Microbial psychology: Behavior, associative learning, and relation to antibiotic resistance
Mohamed Shalapy, Amira M. Galal Darwish, Hasna Nait Mbarek, Tamara Gonzlez, Hassan Hajjaj, Ahmed E. Gomaa, Elsayed E. Hafez.
Single-cell intelligence is a recent terminology suggested since it was clear that “biological intelligence” is deeply rooted in a genetic basis. The possible applications of the term conception are many where noncoding RNAs could be involved as a part to create a specific bacterial behavior through multiple gene regulation networks. Biological intelligence is the origin of the genome unit formation in all organisms, whether unicellular or multicellular. This intelligence is necessary and inevitable for the survival of the being on earth. Microbes are sensitive to some antibiotics, but they quickly acquire resistance against these antibiotics, and this degree of development or adaptation has its genetic factors that may be noncoding RNA or illegible on the genome. Perhaps the noncoding RNA could be transferred into coding RNA or vice versa. Intelligence in beings, in order to survive and/or outlive the earth, is present in its origin if it is a microbe germ, a plant pill, or a human or animal sperm. The current review aims to briefly clarify the genetic basis of classical conditioning and the probability of the connection with the noncoding RNAs and if that concept could be applied to enhance antibiotic sensitivity.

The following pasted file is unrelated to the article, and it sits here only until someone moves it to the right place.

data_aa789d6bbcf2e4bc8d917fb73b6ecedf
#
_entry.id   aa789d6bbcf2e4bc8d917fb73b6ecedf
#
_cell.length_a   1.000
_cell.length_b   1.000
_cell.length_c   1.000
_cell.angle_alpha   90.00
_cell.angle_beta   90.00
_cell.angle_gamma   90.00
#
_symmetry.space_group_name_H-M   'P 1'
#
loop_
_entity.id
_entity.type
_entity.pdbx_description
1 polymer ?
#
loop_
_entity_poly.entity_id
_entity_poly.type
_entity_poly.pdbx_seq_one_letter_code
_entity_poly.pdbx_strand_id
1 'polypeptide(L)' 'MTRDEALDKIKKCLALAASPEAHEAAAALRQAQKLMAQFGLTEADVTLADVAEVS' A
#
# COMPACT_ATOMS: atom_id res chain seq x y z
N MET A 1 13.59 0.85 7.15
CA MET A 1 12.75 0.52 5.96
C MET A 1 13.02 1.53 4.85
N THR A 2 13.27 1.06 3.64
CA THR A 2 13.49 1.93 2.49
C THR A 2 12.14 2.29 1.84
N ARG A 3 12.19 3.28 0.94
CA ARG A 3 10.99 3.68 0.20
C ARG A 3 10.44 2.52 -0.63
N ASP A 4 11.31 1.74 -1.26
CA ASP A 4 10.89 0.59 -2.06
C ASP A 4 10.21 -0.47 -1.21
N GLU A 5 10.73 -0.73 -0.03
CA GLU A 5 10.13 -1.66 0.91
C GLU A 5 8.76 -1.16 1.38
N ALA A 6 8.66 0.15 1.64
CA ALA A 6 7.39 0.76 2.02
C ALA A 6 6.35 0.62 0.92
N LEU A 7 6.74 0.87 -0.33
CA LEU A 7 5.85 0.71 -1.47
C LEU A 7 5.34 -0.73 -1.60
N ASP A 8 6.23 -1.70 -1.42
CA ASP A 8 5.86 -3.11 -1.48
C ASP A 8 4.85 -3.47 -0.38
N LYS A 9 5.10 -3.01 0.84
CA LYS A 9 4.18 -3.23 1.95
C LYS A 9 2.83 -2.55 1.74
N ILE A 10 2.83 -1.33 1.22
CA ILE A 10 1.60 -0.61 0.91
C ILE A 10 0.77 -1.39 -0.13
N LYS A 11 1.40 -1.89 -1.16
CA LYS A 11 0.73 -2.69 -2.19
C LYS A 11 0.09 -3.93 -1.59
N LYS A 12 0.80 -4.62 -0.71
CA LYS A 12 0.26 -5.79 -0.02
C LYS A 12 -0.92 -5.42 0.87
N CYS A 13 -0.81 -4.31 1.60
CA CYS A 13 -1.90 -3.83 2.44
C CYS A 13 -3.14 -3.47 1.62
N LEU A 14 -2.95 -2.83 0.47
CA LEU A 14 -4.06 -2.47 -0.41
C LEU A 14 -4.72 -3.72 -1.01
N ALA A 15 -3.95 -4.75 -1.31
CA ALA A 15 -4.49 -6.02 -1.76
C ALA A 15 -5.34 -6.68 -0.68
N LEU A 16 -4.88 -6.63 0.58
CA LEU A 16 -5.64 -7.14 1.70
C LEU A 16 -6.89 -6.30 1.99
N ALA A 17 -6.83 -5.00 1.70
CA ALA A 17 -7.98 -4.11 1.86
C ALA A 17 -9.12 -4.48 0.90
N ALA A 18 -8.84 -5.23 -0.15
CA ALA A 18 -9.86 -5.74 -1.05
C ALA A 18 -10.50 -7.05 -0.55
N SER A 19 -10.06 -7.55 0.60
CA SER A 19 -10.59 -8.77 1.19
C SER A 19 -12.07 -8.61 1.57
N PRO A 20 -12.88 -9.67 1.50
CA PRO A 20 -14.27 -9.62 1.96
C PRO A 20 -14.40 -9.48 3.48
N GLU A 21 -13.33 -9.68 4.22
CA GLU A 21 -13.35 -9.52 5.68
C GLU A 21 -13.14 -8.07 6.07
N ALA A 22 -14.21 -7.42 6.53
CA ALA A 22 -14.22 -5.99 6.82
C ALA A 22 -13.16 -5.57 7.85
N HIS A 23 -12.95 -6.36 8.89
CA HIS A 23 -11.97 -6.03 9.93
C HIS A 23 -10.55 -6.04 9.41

Key words: Classical conditioning, Electromagnetic cell signaling, Microbial psychology, Non-coding RNA, Single-cell intelligence.